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We All Have Different Values

everyone has different values
❝Care about what other people think and you will always be their prisoner.❞ -Lao Tzu

It's the summer of 2004, and I'm trying to find a parking spot. It's hot, and there are people everywhere. This is the first time I've ever visited the Minnesota State Fair, sometimes dubbed the Great Minnesota Get-Together. If you are unfamiliar, the Minnesota State Fair is when over a quarter-million people per day walk around outside in the summer humidity to eat food on a stick.

I've never been here before, and I'd like to think it's because nothing about this appeals to me. First of all, it's hot. Second of all, it's shoulder-to-shoulder busy. Third, everything is expensive; I just paid $5 for one corn dog, and that's after spending $10 for the privilege of attending. I simply don't see the point.

I'm curious about how there can be a situation where I literally don't understand what the point is, yet over two million people every summer look forward to it. So I start to ask people what I'm missing.

The answers are all over the place, but there are generally two main reasons. The most common reason is to try the new (expensive) foods. The second most common reason is people watching.

To those unfamiliar with people-watching, people-watching is an event where you simply watch people and make fun of them. Generally, those who partake in people-watching will make fun of what people wear, what they eat, how slowly they walk, how quickly they walk, how clueless they seem to be, and what they spend their money on.

In essence, people-watching takes advantage of our misguided belief that everybody shares the same values. Indeed, other people's behavior only looks foolish if we view their behavior through the lens of our own values.

While walking around the fair with my corn dog, which I should add does not come with a plate, I accidentally drop it on the ground. Not only is this frustrating, but as I bent down to pick it up, I noticed people pointing and staring at me. I now realize that those who partake in people watching are also the people being watched by others. You are there to judge others while at the same time getting judged yourself.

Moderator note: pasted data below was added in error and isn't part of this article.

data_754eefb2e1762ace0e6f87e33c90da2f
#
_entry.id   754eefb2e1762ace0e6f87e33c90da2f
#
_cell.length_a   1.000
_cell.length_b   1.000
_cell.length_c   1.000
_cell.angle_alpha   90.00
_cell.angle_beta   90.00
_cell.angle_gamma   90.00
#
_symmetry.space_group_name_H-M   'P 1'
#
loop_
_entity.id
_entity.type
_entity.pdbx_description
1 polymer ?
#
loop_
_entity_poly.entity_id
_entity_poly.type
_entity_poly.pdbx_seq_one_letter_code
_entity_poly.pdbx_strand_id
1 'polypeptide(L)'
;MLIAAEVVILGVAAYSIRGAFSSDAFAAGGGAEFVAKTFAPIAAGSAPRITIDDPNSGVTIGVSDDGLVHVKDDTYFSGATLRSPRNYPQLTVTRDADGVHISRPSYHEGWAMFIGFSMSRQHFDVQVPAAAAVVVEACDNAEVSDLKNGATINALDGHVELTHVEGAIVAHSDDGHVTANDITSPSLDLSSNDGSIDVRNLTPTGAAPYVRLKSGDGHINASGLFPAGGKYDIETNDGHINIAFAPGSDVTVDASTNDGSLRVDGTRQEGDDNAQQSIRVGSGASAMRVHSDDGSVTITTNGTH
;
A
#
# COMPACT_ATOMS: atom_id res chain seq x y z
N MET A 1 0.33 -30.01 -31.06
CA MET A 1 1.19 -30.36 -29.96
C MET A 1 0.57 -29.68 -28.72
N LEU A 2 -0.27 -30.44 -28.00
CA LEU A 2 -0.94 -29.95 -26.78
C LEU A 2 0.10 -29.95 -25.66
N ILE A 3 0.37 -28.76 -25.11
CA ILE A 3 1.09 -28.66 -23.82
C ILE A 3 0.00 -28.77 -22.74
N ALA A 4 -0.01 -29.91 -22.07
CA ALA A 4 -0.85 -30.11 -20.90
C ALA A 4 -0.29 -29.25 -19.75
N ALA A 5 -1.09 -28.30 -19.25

Understanding that everybody has different values helps you assume positive intent with others, helping you remain calm and peaceful. It also gives you the confidence to live the life that you want to live.

everyone has different values


If you are like most people, you've never taken the time to design your life. Most of us spend our lives reacting to whatever is thrown our way. It's difficult to think about what we actually want out of life when we're spending our time putting out fires and dealing with life as it happens.

Without defining our own values, it's easy for us to take on the values of others. This could be our family, culture, heritage, or even those pesky proverbial Joneses that live across the street. More recently, social media has made it easy for us to pick up on the values of anybody in the world.

It's easy to look at other people who look happy and try to replicate what they are doing. The problem is most people don't share our values. You may know somebody who has had a midlife crisis. This can happen when somebody takes a look at his life and realizes he's been living for somebody else. A midlife crisis is like a reboot button, so to speak.

Spending the time to understand what's important to you and aligning your life and money in a way that supports that takes some time, but it's time well spent.

spending time to determine your values isn't easy but it's worth it